Schadenfreude, the sense of pleasure people derive from the misfortune of others, is a familiar feeling to many—perhaps especially during these times of pervasive social media.
This common, yet poorly understood, emotion may provide a valuable window into the darker side of humanity, finds a review article by psychologists at Emory University.
New Ideas in Psychology published the review, which drew upon evidence from three decades of social, developmental, personality and clinical research to devise a novel framework to systematically explain schadenfreude. The authors propose that schadenfreude comprises three separable but interrelated subforms—aggression, rivalry and justice—which have distinct developmental origins and personality correlates.
They also singled out a commonality underlying these subforms.
“Dehumanization appears to be at the core of schadenfreude,” says Shensheng Wang, a Ph.D. candidate in psychology at Emory and first author of the paper. “The scenarios that elicit schadenfreude, such as intergroup conflicts, tend to also promote dehumanization.”
Co-authors of the study are Emory psychology professors Philippe Rochat, who studies infant and child development, and Scott Lilienfeld, whose research focuses on personality and personality disorders.
Dehumanization is the process of perceiving a person or social group as lacking the attributes that define what it means to be human. It can range from subtle forms, such as assuming that someone from another ethnic group does not feel the full range of emotions as one’s in-group members do, all the way to blatant forms—such as equating sex offenders to animals. Individuals who regularly dehumanize others may have a disposition towards it. Dehumanization can also be situational, such as soldiers dehumanizing the enemy during a battle.
“Our literature review strongly suggests that the propensity to experience schadenfreude isn’t entirely unique, but that it overlaps substantially with several other ‘dark’ personality traits, such as sadism, narcissism and psychopathy,” Lilienfeld says. “Moreover, different subforms of schadenfreude may relate somewhat differently to these often malevolent traits.”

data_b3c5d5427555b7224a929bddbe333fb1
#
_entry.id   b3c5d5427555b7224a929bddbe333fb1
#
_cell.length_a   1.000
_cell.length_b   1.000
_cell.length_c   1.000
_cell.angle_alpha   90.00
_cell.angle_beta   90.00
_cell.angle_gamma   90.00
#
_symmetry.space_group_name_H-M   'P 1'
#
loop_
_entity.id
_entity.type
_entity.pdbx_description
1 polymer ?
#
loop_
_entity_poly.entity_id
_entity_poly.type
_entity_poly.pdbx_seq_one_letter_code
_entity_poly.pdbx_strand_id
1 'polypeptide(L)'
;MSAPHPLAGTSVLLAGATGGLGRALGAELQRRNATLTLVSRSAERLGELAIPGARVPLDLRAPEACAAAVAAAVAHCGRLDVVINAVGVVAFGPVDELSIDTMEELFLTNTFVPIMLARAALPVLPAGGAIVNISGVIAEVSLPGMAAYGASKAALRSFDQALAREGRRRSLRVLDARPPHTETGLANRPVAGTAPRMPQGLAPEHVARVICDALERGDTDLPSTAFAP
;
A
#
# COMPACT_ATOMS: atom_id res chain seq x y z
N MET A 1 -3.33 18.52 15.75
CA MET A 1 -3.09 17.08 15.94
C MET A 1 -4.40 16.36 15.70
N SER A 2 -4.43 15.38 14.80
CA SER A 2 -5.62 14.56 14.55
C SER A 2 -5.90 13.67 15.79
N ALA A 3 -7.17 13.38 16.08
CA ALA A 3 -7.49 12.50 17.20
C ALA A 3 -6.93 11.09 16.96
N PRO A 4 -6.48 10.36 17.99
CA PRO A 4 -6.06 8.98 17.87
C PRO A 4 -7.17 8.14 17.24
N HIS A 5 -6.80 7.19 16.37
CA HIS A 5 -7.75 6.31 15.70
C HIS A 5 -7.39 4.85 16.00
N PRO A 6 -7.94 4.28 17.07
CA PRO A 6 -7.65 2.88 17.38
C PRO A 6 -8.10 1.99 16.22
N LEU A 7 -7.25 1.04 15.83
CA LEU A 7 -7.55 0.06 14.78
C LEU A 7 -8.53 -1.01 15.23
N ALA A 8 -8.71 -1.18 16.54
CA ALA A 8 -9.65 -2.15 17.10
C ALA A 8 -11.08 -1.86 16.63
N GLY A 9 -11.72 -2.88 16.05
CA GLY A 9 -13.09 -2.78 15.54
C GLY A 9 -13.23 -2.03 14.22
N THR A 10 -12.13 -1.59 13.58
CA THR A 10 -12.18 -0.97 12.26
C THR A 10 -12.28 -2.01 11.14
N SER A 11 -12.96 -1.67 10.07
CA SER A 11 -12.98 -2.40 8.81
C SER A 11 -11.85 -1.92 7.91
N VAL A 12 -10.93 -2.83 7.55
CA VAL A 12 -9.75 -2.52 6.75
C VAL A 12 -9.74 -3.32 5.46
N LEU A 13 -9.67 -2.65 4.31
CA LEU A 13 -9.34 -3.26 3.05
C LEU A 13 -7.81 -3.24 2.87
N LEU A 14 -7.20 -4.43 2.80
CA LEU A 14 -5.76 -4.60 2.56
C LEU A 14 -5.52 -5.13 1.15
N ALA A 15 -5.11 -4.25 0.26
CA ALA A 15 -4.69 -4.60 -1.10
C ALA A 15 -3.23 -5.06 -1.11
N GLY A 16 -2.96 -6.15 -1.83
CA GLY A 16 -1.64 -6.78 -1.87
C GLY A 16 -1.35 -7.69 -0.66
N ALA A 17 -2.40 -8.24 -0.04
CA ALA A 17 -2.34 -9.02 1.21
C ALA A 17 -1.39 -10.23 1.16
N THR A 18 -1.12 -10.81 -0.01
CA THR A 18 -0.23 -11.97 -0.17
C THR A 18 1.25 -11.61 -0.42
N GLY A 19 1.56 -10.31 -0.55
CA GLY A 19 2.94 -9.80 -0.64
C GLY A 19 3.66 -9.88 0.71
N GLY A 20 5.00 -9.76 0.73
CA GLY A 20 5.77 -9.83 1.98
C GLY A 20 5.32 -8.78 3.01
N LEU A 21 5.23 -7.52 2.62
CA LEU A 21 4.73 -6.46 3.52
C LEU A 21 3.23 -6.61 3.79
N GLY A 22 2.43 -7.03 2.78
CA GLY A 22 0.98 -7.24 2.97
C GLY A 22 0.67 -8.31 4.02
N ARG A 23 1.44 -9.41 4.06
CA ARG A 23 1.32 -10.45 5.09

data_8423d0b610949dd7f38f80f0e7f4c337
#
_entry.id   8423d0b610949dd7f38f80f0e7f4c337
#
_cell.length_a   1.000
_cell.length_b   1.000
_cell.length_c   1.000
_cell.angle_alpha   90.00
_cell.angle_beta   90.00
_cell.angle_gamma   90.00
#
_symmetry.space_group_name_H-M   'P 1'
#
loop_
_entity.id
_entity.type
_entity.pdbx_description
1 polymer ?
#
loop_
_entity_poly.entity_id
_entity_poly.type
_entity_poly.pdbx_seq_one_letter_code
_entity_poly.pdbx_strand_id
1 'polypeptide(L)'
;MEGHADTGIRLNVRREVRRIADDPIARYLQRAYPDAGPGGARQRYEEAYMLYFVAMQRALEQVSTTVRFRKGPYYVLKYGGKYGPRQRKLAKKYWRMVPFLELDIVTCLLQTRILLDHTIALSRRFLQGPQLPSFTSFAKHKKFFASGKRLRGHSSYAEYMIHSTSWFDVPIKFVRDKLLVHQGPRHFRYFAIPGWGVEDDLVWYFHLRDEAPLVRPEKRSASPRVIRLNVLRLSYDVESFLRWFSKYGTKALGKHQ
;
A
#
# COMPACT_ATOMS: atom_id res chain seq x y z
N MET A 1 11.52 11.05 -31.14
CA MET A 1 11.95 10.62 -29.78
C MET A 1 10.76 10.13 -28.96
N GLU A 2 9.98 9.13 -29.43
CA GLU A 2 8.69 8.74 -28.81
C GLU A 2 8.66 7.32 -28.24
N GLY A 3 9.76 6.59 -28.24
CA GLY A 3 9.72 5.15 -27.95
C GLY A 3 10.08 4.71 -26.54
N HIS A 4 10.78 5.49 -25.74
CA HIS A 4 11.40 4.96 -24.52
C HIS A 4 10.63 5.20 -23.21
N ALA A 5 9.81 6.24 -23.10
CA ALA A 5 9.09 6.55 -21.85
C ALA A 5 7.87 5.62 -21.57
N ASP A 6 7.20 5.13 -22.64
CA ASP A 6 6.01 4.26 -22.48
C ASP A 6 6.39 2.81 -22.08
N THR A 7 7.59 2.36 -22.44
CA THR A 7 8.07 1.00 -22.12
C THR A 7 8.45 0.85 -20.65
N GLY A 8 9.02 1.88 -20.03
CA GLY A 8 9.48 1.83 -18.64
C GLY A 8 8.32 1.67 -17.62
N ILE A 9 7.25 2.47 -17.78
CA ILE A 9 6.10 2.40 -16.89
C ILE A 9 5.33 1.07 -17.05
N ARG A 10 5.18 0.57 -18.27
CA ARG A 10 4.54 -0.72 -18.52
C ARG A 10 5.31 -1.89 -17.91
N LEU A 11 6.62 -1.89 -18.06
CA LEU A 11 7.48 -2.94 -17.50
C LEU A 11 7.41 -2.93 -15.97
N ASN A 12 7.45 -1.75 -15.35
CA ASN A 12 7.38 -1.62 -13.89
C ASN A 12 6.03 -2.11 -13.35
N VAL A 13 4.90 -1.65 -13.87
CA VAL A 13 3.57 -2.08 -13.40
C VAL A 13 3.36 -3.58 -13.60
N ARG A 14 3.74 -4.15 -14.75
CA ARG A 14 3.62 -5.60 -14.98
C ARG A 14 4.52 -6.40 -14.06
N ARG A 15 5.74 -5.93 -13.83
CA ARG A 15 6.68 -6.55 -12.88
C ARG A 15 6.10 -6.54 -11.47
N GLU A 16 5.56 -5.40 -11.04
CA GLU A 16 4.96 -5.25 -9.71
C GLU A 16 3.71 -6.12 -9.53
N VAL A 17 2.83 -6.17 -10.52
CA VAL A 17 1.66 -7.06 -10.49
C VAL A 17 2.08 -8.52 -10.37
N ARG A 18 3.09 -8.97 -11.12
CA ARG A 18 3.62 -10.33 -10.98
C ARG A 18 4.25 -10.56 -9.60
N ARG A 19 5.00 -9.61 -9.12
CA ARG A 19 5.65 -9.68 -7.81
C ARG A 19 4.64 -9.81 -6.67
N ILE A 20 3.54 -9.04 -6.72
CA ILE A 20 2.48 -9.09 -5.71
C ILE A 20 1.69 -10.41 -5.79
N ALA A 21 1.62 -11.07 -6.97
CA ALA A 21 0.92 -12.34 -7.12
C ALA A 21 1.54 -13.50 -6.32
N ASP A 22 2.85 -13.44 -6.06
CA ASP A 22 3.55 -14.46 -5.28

One problem with studying the phenomenon is the lack of an agreed definition of schadenfreude, which literally means “harm joy” in German. Since ancient times, some scholars have condemned schadenfreude as malicious, while others have perceived it as morally neutral or even virtuous.
“Schadenfreude is an uncanny emotion that is difficult to assimilate,” Rochat says. “It’s kind of a warm-cold experience that is associated with a sense of guilt. It can make you feel odd to experience pleasure when hearing about bad things happening to someone else.”
Psychologists view schadenfreude through the lens of three theories. Envy theory focuses on a concern for self-evaluation, and a lessening of painful feelings when someone perceived as enviable gets knocked down a peg. Deservingness theory links schadenfreude to a concern for social justice and the feeling that someone dealt a misfortune received what was coming to them. Intergroup-conflict theory concerns social identity and the schadenfreude experienced after the defeat of members of a rival group, such as during sporting or political competitions.
The authors of the current article wanted to explore how all these different facets of schadenfreude are interrelated, how they differ, and how they can arise in response to these concerns.
Their review delved into the primordial role of these concerns demonstrated in developmental studies. Research suggests that infants as young as eight months demonstrate a sophisticated sense of social justice. In experiments, they showed a preference for puppets who assisted a helpful puppet, and who punished puppets that had exhibited antisocial behavior. Research on infants also points to the early roots of intergroup aggression, showing that, by nine months, infants preferred puppets who punish others who are unlike themselves.
“When you think of normal child development, you think of children becoming good natured and sociable,” Rochat says. “But there’s a dark side to becoming socialized. You create friends and other in-groups to the exclusion of others.”
Spiteful rivalry appears by at least age five or six, when research has shown that children will sometimes opt to maximize their gain over another child, even if they have to sacrifice a resource to do so.
By the time they reach adulthood, many people have learned to hide any tendencies for making a sacrifice just for spite, but they may be more open about making sacrifices that are considered pro-social.
The review article posits a unifying, motivational theory: Concerns of self-evaluation, social identity and justice are the three motivators that drive people toward schadenfreude. What pulls people away from schadenfreude is the ability to feel empathy for others and to perceive them as fully human and to show empathy for them.
Ordinary people may temporarily lose empathy for others. But those with certain personality disorders and associated traits—such as psychopathy, narcissism or sadism—are either less able or less motivated to put themselves in the shoes of others.
“By broadening the perspective of schadenfreude, and connecting all of the related phenomena underlying it, we hope we’ve provided a framework to gain deeper insights into this complex, multi-faceted emotion,” Wang says.
“We all experience schadenfreude but we don’t like to think about it too much because it shows how ambivalent we can be to our fellow humans,” Rochat says. “But schadenfreude points to our ingrained concerns and it’s important to study it in a systematic way if we want to understand human nature.”